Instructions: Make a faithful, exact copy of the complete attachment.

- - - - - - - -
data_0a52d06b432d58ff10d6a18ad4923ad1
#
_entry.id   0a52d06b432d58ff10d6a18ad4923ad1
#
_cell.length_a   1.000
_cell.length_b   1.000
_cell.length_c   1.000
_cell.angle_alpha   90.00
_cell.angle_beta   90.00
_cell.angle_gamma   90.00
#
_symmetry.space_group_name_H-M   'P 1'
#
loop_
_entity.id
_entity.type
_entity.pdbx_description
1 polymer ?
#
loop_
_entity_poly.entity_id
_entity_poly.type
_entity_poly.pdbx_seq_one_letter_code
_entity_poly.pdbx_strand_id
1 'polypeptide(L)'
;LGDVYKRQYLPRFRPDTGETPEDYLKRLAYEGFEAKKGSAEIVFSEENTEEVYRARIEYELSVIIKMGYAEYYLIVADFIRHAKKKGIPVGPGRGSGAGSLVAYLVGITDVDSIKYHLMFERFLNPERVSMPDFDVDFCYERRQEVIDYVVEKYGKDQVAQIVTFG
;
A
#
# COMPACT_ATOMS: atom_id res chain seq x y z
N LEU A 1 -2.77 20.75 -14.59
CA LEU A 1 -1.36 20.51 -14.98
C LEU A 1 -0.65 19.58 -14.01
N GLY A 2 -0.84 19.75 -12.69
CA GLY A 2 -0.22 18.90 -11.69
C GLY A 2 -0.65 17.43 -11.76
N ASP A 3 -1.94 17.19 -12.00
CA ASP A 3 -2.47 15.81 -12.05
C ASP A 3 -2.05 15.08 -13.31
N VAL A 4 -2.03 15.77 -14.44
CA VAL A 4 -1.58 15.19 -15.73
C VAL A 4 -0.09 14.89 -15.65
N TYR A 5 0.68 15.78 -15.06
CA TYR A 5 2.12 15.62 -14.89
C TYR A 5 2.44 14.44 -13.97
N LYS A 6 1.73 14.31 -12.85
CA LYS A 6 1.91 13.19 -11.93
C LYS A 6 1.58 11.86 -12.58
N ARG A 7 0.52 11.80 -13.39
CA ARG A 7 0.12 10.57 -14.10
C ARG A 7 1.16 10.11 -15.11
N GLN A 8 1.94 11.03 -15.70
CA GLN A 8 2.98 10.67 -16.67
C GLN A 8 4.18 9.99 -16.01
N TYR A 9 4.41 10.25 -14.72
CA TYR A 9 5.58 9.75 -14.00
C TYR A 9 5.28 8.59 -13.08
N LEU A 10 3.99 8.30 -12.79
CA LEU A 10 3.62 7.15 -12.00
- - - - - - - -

data_0a52d06b432d58ff10d6a18ad4923ad1
#
_entry.id   0a52d06b432d58ff10d6a18ad4923ad1
#
_cell.length_a   1.000
_cell.length_b   1.000
_cell.length_c   1.000
_cell.angle_alpha   90.00
_cell.angle_beta   90.00
_cell.angle_gamma   90.00
#
_symmetry.space_group_name_H-M   'P 1'
#
loop_
_entity.id
_entity.type
_entity.pdbx_description
1 polymer ?
#
loop_
_entity_poly.entity_id
_entity_poly.type
_entity_poly.pdbx_seq_one_letter_code
_entity_poly.pdbx_strand_id
1 'polypeptide(L)'
;LGDVYKRQYLPRFRPDTGETPEDYLKRLAYEGFEAKKGSAEIVFSEENTEEVYRARIEYELSVIIKMGYAEYYLIVADFIRHAKKKGIPVGPGRGSGAGSLVAYLVGITDVDSIKYHLMFERFLNPERVSMPDFDVDFCYERRQEVIDYVVEKYGKDQVAQIVTFG
;
A
#
# COMPACT_ATOMS: atom_id res chain seq x y z
N LEU A 1 -2.77 20.75 -14.59
CA LEU A 1 -1.36 20.51 -14.98
C LEU A 1 -0.65 19.58 -14.01
N GLY A 2 -0.84 19.75 -12.69
CA GLY A 2 -0.22 18.90 -11.69
C GLY A 2 -0.65 17.43 -11.76
N ASP A 3 -1.94 17.19 -12.00
CA ASP A 3 -2.47 15.81 -12.05
C ASP A 3 -2.05 15.08 -13.31
N VAL A 4 -2.03 15.77 -14.44
CA VAL A 4 -1.58 15.19 -15.73
C VAL A 4 -0.09 14.89 -15.65
N TYR A 5 0.68 15.78 -15.06
CA TYR A 5 2.12 15.62 -14.89
C TYR A 5 2.44 14.44 -13.97
N LYS A 6 1.73 14.31 -12.85
CA LYS A 6 1.91 13.19 -11.93
C LYS A 6 1.58 11.86 -12.58
N ARG A 7 0.52 11.80 -13.39
CA ARG A 7 0.12 10.57 -14.10
C ARG A 7 1.16 10.11 -15.11
N GLN A 8 1.94 11.03 -15.70
CA GLN A 8 2.98 10.67 -16.67
C GLN A 8 4.18 9.99 -16.01
N TYR A 9 4.41 10.25 -14.72
CA TYR A 9 5.58 9.75 -14.00
C TYR A 9 5.28 8.59 -13.08
N LEU A 10 3.99 8.30 -12.79
CA LEU A 10 3.62 7.15 -12.00